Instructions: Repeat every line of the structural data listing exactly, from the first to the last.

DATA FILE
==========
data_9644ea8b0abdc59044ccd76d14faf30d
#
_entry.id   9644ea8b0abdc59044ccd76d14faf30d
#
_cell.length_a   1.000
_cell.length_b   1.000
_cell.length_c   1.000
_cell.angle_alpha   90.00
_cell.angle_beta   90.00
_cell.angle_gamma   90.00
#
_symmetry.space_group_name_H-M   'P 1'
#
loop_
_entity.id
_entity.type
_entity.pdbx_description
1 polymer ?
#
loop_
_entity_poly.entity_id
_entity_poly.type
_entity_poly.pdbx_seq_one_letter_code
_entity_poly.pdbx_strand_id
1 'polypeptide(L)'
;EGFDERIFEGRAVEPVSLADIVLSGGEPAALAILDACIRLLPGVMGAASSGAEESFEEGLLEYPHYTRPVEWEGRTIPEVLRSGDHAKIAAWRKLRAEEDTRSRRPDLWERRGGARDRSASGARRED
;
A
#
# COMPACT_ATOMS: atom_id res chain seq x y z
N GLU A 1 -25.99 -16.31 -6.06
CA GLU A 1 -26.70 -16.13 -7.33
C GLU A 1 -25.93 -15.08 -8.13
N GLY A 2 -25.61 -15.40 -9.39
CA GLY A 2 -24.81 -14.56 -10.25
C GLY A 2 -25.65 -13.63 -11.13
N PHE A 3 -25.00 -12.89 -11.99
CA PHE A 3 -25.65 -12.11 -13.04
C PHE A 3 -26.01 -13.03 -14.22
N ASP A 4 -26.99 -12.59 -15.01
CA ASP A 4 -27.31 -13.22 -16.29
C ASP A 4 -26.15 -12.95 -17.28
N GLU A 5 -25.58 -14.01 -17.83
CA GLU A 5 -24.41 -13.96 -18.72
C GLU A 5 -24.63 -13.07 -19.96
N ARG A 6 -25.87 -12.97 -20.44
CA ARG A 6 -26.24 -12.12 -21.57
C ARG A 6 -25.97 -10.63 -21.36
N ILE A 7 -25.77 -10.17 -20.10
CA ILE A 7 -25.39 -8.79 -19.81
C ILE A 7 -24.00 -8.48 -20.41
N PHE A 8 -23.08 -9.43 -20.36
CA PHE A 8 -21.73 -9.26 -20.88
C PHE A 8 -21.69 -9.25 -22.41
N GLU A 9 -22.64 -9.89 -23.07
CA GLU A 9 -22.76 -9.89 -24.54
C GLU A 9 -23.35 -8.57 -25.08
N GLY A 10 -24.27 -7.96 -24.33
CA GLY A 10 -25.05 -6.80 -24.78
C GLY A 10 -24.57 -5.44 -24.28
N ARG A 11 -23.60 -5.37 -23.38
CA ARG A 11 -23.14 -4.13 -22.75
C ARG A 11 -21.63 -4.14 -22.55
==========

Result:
data_9644ea8b0abdc59044ccd76d14faf30d
#
_entry.id   9644ea8b0abdc59044ccd76d14faf30d
#
_cell.length_a   1.000
_cell.length_b   1.000
_cell.length_c   1.000
_cell.angle_alpha   90.00
_cell.angle_beta   90.00
_cell.angle_gamma   90.00
#
_symmetry.space_group_name_H-M   'P 1'
#
loop_
_entity.id
_entity.type
_entity.pdbx_description
1 polymer ?
#
loop_
_entity_poly.entity_id
_entity_poly.type
_entity_poly.pdbx_seq_one_letter_code
_entity_poly.pdbx_strand_id
1 'polypeptide(L)'
;EGFDERIFEGRAVEPVSLADIVLSGGEPAALAILDACIRLLPGVMGAASSGAEESFEEGLLEYPHYTRPVEWEGRTIPEVLRSGDHAKIAAWRKLRAEEDTRSRRPDLWERRGGARDRSASGARRED
;
A
#
# COMPACT_ATOMS: atom_id res chain seq x y z
N GLU A 1 -25.99 -16.31 -6.06
CA GLU A 1 -26.70 -16.13 -7.33
C GLU A 1 -25.93 -15.08 -8.13
N GLY A 2 -25.61 -15.40 -9.39
CA GLY A 2 -24.81 -14.56 -10.25
C GLY A 2 -25.65 -13.63 -11.13
N PHE A 3 -25.00 -12.89 -11.99
CA PHE A 3 -25.65 -12.11 -13.04
C PHE A 3 -26.01 -13.03 -14.22
N ASP A 4 -26.99 -12.59 -15.01
CA ASP A 4 -27.31 -13.22 -16.29
C ASP A 4 -26.15 -12.95 -17.28
N GLU A 5 -25.58 -14.01 -17.83
CA GLU A 5 -24.41 -13.96 -18.72
C GLU A 5 -24.63 -13.07 -19.96
N ARG A 6 -25.87 -12.97 -20.44
CA ARG A 6 -26.24 -12.12 -21.57
C ARG A 6 -25.97 -10.63 -21.36
N ILE A 7 -25.77 -10.17 -20.10
CA ILE A 7 -25.39 -8.79 -19.81
C ILE A 7 -24.00 -8.48 -20.41
N PHE A 8 -23.08 -9.43 -20.36
CA PHE A 8 -21.73 -9.26 -20.88
C PHE A 8 -21.69 -9.25 -22.41
N GLU A 9 -22.64 -9.89 -23.07
CA GLU A 9 -22.76 -9.89 -24.54
C GLU A 9 -23.35 -8.57 -25.08
N GLY A 10 -24.27 -7.96 -24.33
CA GLY A 10 -25.05 -6.80 -24.78
C GLY A 10 -24.57 -5.44 -24.28
N ARG A 11 -23.60 -5.37 -23.38
CA ARG A 11 -23.14 -4.13 -22.75
C ARG A 11 -21.63 -4.14 -22.55